What is the most important aspect of web design? Many people will answer the Web site's readability , how to make your content easier to read.
Readers come to your site to read what they care about, and if the content of the article is obscured by the design, making it difficult for readers to read, it will only keep them away from your site.
So what can we do to improve the readability of the site so that the readers stay and read on?
Original link: Ways to improve readability
30 things you can do right now.
- add an underscore to your link. readers expect to see underlined links, so don't let them down.
- use the appropriate row height for the text in the paragraph. a quick and easy way to measure the height of a line using the size of the font in the paragraph. Ideally, the row is about 1.5 times times the size of the font.
- Make a clear distinction between what you publish in your design. it should be obvious where your published content starts and where it ends, and other modules, such as sidebar, article reviews, and additional information, should be visually distinct from the actual content.
- If you use pull-quotes, make sure that this part is clear and close to the top of the article. If users do not recognize them quickly, they are of little use.
- Keep it short. by the same token, you need 50 words to write in a written word, but it may take only 30 words to say it in your mouth.
- the contrast between the text and the background. Use the color contrast checker of Snook ' s to detect the text and background colors of your Web page, and make sure that users with visual impairments can read your content as well.
- use structural hierarchies for your documents. For example: article title--Introduction--body title--Content--subtitle--content, which will make your page more logical flow.
- avoiding the insertion of ads in the middle breaks the integrity of the article, which interrupts the reader's thinking.
- when you apply styles to text that is italic and bold, do not change their color. It's easy to confuse the reader and make them stop and think: Is this a link?
- use semantic markup. For example, the title of the article using
- use textures in the beginning of the article. The purpose of this is to attract the reader's attention, and usually apply the texture to the top of the article.
- avoid the entire block of text. nothing can scare away visitors more than a text like a wall.
- aligning text to the left is usually the best choice. rarely do we see an example of centering or aligning text (except the title) and aligning the text to the right I don't think it's the best choice at any time.
- text around the diagram. depending on how you wrap the text around an image, you can reconsider the wording of the text or resize the image.
- the title and subtitle of the article must be highlighted. one of the benefits of doing this is to get the reader to get a sense of what's underneath the title of the article at the first time. Highlighting what you want to do is simply using a larger font, underlining the font, changing the color, and so on.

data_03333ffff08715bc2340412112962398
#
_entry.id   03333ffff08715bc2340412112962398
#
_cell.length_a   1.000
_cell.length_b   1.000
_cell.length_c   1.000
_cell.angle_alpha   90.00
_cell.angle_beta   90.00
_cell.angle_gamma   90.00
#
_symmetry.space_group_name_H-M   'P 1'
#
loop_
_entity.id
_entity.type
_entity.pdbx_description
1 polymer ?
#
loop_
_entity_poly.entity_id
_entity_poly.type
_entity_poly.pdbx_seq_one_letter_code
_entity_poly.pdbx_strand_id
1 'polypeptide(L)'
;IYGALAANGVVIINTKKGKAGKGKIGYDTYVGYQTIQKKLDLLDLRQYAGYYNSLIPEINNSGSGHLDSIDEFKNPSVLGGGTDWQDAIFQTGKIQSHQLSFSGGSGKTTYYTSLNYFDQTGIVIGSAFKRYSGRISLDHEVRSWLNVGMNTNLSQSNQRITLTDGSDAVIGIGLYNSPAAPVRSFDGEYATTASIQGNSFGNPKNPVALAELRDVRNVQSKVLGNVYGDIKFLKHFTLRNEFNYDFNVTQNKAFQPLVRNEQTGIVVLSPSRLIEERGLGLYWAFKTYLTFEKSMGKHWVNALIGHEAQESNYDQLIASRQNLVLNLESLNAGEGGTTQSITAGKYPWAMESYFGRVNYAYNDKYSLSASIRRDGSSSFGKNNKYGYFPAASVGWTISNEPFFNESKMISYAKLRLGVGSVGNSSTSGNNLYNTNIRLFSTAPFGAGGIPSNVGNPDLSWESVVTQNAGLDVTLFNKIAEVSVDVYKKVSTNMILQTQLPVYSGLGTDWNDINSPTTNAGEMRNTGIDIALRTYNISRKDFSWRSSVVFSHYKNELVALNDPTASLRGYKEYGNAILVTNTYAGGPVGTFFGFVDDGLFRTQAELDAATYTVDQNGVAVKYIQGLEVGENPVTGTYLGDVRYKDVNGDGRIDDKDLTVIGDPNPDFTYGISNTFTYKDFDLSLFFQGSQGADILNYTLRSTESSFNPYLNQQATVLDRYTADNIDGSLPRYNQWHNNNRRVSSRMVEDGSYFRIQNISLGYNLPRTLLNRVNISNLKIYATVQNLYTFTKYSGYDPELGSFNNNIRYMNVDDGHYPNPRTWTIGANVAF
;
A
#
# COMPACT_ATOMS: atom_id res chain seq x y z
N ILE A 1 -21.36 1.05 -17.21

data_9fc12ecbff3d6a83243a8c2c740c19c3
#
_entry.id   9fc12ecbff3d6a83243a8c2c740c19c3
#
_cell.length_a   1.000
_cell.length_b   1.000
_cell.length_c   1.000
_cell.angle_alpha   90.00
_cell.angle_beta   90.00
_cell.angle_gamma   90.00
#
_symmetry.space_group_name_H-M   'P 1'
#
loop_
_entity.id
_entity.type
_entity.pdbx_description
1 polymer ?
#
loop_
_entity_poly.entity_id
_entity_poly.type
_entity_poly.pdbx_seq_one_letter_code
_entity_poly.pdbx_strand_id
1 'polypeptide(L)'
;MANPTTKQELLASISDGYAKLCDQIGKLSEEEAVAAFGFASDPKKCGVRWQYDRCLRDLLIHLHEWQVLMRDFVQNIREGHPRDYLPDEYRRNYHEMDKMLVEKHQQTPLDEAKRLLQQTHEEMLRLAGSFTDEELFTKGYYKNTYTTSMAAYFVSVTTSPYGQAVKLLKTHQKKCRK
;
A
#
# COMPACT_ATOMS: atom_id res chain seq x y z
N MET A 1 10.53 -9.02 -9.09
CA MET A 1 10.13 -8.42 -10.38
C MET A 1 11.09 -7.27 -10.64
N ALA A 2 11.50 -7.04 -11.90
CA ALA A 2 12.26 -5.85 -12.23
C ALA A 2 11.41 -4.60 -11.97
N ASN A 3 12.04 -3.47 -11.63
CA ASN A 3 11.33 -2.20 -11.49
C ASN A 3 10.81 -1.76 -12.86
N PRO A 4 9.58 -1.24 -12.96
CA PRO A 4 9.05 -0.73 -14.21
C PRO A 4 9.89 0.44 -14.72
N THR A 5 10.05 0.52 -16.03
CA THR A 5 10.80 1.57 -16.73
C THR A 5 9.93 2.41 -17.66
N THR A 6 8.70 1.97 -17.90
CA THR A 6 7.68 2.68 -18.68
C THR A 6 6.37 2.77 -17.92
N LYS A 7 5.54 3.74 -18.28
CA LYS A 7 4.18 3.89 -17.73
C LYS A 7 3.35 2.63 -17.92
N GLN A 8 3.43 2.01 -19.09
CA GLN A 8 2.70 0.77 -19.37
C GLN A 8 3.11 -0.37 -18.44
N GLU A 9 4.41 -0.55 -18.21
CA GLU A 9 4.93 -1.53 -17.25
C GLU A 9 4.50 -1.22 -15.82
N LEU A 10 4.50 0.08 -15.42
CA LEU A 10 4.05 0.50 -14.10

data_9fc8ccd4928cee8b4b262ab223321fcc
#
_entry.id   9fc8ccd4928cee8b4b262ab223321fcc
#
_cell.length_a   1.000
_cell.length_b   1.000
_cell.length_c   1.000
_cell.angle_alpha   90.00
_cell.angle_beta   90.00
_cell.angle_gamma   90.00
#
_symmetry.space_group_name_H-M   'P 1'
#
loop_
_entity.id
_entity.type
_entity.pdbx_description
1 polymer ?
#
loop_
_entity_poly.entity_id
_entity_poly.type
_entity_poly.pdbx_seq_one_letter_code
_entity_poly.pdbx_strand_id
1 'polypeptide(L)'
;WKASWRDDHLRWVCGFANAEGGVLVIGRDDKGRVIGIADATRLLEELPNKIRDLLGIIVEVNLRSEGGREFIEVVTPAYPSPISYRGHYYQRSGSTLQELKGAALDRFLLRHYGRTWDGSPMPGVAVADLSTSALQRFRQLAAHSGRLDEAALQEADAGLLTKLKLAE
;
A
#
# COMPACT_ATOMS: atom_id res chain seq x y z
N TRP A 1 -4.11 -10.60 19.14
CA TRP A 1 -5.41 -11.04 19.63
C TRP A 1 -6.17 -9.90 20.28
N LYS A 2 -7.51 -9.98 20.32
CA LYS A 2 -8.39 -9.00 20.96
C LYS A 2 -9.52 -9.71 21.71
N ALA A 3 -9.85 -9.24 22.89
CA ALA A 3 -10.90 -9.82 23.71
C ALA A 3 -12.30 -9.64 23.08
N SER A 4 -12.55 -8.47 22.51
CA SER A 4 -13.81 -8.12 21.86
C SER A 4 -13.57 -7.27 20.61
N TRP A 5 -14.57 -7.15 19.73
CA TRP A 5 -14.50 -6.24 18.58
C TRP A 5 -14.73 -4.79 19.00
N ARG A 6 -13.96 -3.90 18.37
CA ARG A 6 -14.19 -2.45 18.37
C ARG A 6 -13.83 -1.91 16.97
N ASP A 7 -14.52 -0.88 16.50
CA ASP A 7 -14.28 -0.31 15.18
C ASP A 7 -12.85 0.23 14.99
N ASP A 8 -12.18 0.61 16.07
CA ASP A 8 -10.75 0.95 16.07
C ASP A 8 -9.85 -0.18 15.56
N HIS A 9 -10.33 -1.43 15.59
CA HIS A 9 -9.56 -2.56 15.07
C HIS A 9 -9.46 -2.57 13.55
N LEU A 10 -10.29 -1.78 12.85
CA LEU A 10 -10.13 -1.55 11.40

- learn when to use a sequence table and when to use an unordered list. If your list of items is in a specific order, it's best to add numbers to them.
- indent list. to show that they are more than just multiple paragraphs.
- The image is centered. If you have some specific pictures that you can't partition in your article (such as flowcharts, statistics), it's a good idea to center these images and specify a separator line before and after the image.
- Create a print style sheet. Remember that not all readers are reading your article on a computer screen, creating a print style sheet to ensure that your article works equally well on paper.
- Select a generic font. after you decide which font to use, it's best to choose a generic font that everyone has.
- when adding additional content, it is best to open some space with the original article.
- the highlighted sentences use the same font size. changing the font size will change the height of the row, disrupting the layout of the page.
- do not set all the text in the body to use all uppercase. for English only.
- do not use snapshots on the link .
- keep the content of the article to a reasonable width. floating layouts often make the content of an article out of the screen, making it unreadable.
- too many paragraphs are better than too few paragraphs. when writing on paper, there are usually 4-5 sentences in each paragraph, while on the web, 2-3 sentences are more common. This is done in order to make the paragraph appear in a nice, easy to understand block.
- Keep the side sidebar short.
- paging. If you use a pagination style for an article, make sure that the navigation of the article is clear and easy to use.
- use the fade color. use faded colors for some non-critical information, such as time of publication, author, etc. In addition, light color lines are less likely to attract attention.
- use <acronym> label. for some abbreviations use <acronym> add instructions, not all readers understand the meaning of abbreviations. In the general style of <acronym>, add a dashed underline underneath the abbreviation.